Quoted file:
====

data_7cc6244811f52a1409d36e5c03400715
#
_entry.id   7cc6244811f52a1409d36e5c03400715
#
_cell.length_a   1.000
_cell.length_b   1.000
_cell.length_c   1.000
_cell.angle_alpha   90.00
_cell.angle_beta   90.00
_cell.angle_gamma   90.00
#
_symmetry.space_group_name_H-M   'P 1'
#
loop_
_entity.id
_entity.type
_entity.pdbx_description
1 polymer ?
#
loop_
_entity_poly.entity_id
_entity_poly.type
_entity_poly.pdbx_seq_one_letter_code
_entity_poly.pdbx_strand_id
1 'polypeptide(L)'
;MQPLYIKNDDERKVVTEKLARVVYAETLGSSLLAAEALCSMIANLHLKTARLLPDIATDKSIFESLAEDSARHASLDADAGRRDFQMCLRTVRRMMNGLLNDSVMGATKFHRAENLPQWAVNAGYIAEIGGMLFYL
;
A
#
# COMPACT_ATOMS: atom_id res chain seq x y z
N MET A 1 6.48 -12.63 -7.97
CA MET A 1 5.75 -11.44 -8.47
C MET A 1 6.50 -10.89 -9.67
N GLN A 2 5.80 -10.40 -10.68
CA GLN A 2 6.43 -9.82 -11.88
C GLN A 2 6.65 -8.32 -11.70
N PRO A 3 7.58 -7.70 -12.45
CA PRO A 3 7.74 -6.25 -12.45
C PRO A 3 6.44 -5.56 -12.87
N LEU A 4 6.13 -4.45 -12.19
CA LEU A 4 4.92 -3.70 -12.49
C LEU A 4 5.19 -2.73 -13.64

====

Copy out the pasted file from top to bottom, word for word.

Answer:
data_7cc6244811f52a1409d36e5c03400715
#
_entry.id   7cc6244811f52a1409d36e5c03400715
#
_cell.length_a   1.000
_cell.length_b   1.000
_cell.length_c   1.000
_cell.angle_alpha   90.00
_cell.angle_beta   90.00
_cell.angle_gamma   90.00
#
_symmetry.space_group_name_H-M   'P 1'
#
loop_
_entity.id
_entity.type
_entity.pdbx_description
1 polymer ?
#
loop_
_entity_poly.entity_id
_entity_poly.type
_entity_poly.pdbx_seq_one_letter_code
_entity_poly.pdbx_strand_id
1 'polypeptide(L)'
;MQPLYIKNDDERKVVTEKLARVVYAETLGSSLLAAEALCSMIANLHLKTARLLPDIATDKSIFESLAEDSARHASLDADAGRRDFQMCLRTVRRMMNGLLNDSVMGATKFHRAENLPQWAVNAGYIAEIGGMLFYL
;
A
#
# COMPACT_ATOMS: atom_id res chain seq x y z
N MET A 1 6.48 -12.63 -7.97
CA MET A 1 5.75 -11.44 -8.47
C MET A 1 6.50 -10.89 -9.67
N GLN A 2 5.80 -10.40 -10.68
CA GLN A 2 6.43 -9.82 -11.88
C GLN A 2 6.65 -8.32 -11.70
N PRO A 3 7.58 -7.70 -12.45
CA PRO A 3 7.74 -6.25 -12.45
C PRO A 3 6.44 -5.56 -12.87
N LEU A 4 6.13 -4.45 -12.19
CA LEU A 4 4.92 -3.70 -12.49
C LEU A 4 5.19 -2.73 -13.64